When Russian scientists boasted that they had tested a coronavirus vaccine on themselves, reactions ranged from praise of their commitment, to outrage over their methods.
Their actions hint at a difficult reality for Russian policymakers — the country is no longer the vaccine developer it was in Soviet times and it is struggling to match virus research being carried out elsewhere.
Alexander Gintsburg of Moscow’s Gamaleya research institute said last week he had taken a dose of a so-called viral vector vaccine that he hopes will complete clinical trials by the end of the summer.
He wants then to start producing his vaccine, which is similar to one being developed by Chinese firm CanSino.
Russia is among the countries racing to develop a vaccine and the Gamaleya project is one of several homegrown initiatives.
But Gamaleya’s self-experiments were condemned by the country’s clinical research association as a “crude violation of the foundations of clinical research conduct, Russian legislation, and international norms.”
The stakes are undoubtedly high. Lockdowns and other containment measures are doing long-term economic damage, and this week Moscow’s mayor said some measures would have to remain until a vaccine is produced.
“I am alarmed by these promises about developing a vaccine by September,” said Vitaly Zverev, a professor and laboratory head at the Mechnikov Research Institute of Vaccines and Sera.
He said the self-experimentation was probably the result of a push to produce the vaccine quickly.
“Clearly, whoever makes the vaccine will get the top prize, countries will buy it… it reminds me of a race, and I don’t like it,” he told AFP.
Biotech firm BioCad in St. Petersburg is Russia’s only private developer to be listed by the World Health Organization as a candidate to deliver a vaccine.
“The Soviet school (of vaccine research) was one of the strongest in the world,” director Dmitry Morozov said in an interview, citing polio and smallpox vaccines used in many countries.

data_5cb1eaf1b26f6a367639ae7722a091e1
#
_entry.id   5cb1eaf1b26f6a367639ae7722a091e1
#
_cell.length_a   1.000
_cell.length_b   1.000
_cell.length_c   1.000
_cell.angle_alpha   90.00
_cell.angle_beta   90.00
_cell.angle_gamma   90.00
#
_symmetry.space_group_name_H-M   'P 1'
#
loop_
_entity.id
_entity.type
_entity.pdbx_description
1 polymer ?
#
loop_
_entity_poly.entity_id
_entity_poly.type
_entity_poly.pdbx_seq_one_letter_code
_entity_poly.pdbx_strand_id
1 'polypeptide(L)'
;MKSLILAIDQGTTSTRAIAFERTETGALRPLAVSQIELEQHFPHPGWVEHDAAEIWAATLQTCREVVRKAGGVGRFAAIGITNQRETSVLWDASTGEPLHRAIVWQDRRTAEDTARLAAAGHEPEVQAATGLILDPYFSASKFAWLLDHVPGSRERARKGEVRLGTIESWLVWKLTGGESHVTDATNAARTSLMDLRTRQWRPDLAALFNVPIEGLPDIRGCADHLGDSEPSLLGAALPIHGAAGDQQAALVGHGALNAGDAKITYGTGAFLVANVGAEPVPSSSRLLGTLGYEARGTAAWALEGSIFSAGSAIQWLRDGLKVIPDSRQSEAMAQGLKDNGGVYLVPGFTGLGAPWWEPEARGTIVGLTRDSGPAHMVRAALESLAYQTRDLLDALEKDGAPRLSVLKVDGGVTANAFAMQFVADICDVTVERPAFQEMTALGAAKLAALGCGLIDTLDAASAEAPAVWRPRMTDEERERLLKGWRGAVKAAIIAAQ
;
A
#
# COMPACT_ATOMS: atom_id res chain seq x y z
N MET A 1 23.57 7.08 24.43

By some accounts, the Soviet Union provided 1.5 billion doses of the smallpox vaccine.
BioCad is developing a potential vaccine with Siberian institute Vektor, which Morozov says are the “real leaders” in the field since the Soviet times.
But he added that while there were plenty of active researchers in the country, “there is work to do” before Russian products can be brought to market.
Alexander Lukashev, director of the Martsinovsky Institute of Medical Parasitology, agreed that taking cutting-edge research from the lab to real life is a hurdle that may prove especially high for Russia.
“I can’t think of mass vaccines made in quantities of more than 1 million doses produced by Russia,” he told AFP.
Although developing a vaccine was “a question of national prestige,” Lukashev warned that proving long-term safety quickly is impossible, and recent technologies like viral vector would make it too expensive for mass production.
Vaccine development in Russia suffered a downturn in the 1990s from which it never recovered, according to Zverev.
Chemical producers that used to belong to research institutes have been sold off or fell apart and now materials have to be imported.
But international cooperation is tricky.
Officials in Moscow worry that Western countries could use information gleaned from Russian “biological materials” to develop bioweapons.
As a result Zverev’s institute cannot fully engage with the European Virus Archive, an NGO facilitating scientific exchange, by selling Russian viruses for the collection.
“Our colleagues send us viruses, but we cannot give ours because they are protected by law,” he said.